2009-01-26

Linkedin: Designing a business to be 'flexible' - what does that mean and how would one go about it?

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Designing a business to be 'flexible' - what does that mean and how would one go about it?
I started a discussion a few days ago about the 3 P's of a professional organization. There were many thoughtful responses and I have enjoyed hearing from everyone. Nice group of people. Several of the responses referred to the idea of having a flexible company or needing to be able to quickly adapt. I am old enough to know that when people use words they may mean something very different than what I am thinking. So my question to you is What does it mean to be a flexible comany? What does that look like? I need tangibles, not ethereal explanations. I would like responses to tell me exactly what I would need to do if I were CEO of a company to have it be flexible, capable of adapting to unexpected events. Looking forward to hearing from you. www.stankirkwood.com

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I will talk about flexibility of the enterprise BPM systems as an architect (this is from the book "Improving enterprise BPM systems" www.improving-BPM-systems.com).

It is considered that each process-centric enterprise has its own BPM system -- a portfolio of business processes of the enterprise, as well as the practices and tools for governing the design, execution and evolution of this portfolio as a system.

Our experience shows that the business usually wants separate requests for change in the IT environment to be implemented quickly. These changes are typically small (from the point of view of the business staff) but unpredictable (from the point of view of IT staff). The current practices of software development have failed to provide a good solution to this challenge.
• “80 % of software life cycle costs occur during the maintenance phase”, and
• “80 % of maintenance is due to unmet or unforeseen user requirements”.

Actually, any BPM system is a complex and dynamic set of interconnected and interdependent business artefacts: events, processes, rules, roles, objects, services, etc. The evolution of some artefacts and the relationships between them is necessary to accommodate typical changes in policies, priorities, compliance, technology, laws, etc. So, to be agile and responsive in business, it must be easy to modify all artefacts and their relationships without causing any negative effects (e.g. unexpected delays and undesired consequences) in any part of the BPM system.

A characteristic of BPM systems is the high level of non-trivial linkage between different artefacts. This requires a focus not only on individual artefacts (breaking a system into constituent parts), but also on how these artefacts are interlinked between themselves and with the external environment. The importance of relationships is based on the approach (based on systems thinking) that the individual parts of a system can be best understood by looking at them in the context of their relationships with each other and with other systems, rather than in isolation. An example of a complex relationship is a process template which is an aggregation of events, human and automated activities, roles, objects, rules, audits, etc.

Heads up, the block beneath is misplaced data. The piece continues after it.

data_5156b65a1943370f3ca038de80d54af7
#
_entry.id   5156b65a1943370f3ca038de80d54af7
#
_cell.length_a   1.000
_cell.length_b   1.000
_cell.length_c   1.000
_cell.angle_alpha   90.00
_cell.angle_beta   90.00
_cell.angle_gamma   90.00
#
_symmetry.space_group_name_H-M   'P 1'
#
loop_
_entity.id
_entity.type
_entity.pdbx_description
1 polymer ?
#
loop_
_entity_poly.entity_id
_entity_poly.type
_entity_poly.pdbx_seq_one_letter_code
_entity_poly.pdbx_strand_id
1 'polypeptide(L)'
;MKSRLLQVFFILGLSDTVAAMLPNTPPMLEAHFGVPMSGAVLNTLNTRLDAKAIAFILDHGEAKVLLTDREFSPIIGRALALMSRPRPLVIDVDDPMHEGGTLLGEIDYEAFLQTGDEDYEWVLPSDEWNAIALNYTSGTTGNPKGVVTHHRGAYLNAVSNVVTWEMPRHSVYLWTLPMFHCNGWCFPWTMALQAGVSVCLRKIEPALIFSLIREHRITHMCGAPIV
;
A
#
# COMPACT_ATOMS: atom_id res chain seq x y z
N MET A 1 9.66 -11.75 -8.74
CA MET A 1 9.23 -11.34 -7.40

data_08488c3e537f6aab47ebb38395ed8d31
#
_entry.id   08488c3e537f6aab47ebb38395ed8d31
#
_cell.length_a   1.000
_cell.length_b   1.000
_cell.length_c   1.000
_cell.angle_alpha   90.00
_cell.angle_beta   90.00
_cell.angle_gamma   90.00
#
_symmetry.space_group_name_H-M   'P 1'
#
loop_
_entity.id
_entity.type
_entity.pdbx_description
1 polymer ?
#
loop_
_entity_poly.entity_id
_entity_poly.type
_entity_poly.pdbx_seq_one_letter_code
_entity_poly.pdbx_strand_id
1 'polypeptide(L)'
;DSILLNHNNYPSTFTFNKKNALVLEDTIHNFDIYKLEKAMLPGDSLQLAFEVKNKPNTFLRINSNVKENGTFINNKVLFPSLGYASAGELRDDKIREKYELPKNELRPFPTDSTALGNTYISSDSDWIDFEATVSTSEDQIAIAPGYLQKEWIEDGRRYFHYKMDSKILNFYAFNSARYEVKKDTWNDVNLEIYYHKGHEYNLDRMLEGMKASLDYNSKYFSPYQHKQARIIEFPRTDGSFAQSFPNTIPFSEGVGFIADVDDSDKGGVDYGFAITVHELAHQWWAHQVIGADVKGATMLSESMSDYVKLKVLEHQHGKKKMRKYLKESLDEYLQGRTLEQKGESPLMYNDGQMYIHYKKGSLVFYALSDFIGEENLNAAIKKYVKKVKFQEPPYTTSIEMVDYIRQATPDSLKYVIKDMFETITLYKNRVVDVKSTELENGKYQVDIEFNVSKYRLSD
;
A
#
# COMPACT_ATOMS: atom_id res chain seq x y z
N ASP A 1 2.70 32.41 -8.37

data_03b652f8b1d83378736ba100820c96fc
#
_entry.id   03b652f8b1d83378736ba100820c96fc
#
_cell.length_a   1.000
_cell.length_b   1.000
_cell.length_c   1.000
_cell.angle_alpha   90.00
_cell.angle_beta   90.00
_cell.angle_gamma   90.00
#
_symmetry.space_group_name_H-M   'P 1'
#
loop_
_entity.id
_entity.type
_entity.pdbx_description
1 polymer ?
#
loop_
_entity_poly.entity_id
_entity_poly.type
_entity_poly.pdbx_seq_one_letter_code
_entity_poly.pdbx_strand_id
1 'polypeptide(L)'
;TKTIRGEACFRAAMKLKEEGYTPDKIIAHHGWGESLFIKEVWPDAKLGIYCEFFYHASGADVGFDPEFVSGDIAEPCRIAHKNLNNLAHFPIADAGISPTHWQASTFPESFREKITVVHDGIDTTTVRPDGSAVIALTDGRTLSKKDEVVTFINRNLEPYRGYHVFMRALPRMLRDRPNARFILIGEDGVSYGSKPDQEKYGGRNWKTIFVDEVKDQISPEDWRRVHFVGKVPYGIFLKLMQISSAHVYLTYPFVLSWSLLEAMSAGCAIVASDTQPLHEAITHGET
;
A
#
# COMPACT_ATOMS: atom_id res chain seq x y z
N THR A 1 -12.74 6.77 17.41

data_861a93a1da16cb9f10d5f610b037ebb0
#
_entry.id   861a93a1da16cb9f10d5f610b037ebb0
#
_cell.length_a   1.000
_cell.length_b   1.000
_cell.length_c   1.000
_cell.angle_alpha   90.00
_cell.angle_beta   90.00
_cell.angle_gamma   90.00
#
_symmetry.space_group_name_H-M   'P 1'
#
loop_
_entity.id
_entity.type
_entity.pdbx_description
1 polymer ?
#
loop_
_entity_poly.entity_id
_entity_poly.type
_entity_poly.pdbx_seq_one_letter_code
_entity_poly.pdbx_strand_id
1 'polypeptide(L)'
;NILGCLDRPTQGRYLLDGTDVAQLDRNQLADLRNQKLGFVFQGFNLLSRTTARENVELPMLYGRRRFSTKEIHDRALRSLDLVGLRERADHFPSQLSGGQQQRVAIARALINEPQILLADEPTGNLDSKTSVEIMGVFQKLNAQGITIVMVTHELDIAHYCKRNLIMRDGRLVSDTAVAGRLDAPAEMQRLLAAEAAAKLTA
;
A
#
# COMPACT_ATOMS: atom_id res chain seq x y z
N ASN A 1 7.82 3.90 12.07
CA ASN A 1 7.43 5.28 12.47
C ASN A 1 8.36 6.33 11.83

Because a particular improvement (created as a set of modifications) may be spread between different parts, different processes, different stakeholders and different technologies, to achieve transparency and a general comprehension, it is necessary to have a coherent set of guiding principles which are mandatory for all parts of the enterprise business system. These are architectural principles from a architecture framework for improving enterprise BPM systems.
• All artefacts must be versionable throughout their lifecycle
• All artefacts must evolve to become digital, externalised and virtual
• All relationships between artefacts must be modelled explicitly
• All models must be made to be executable

The architectural framework is not about how to make your products better, different and more attractive for the market place – this is for the top managers to decide. What it offers is to help enterprises reduce the overheads in doing so. The reduction will come from continual improvements in the BPM system itself – each new project will be carried out under the same architecting and implementation guidelines and practical help, thus aligning people’s understanding and different practices, tools, methods, processes and services. At one moment, your flexible BPM system will become an enabler for your business innovations.

Thanks,
AS
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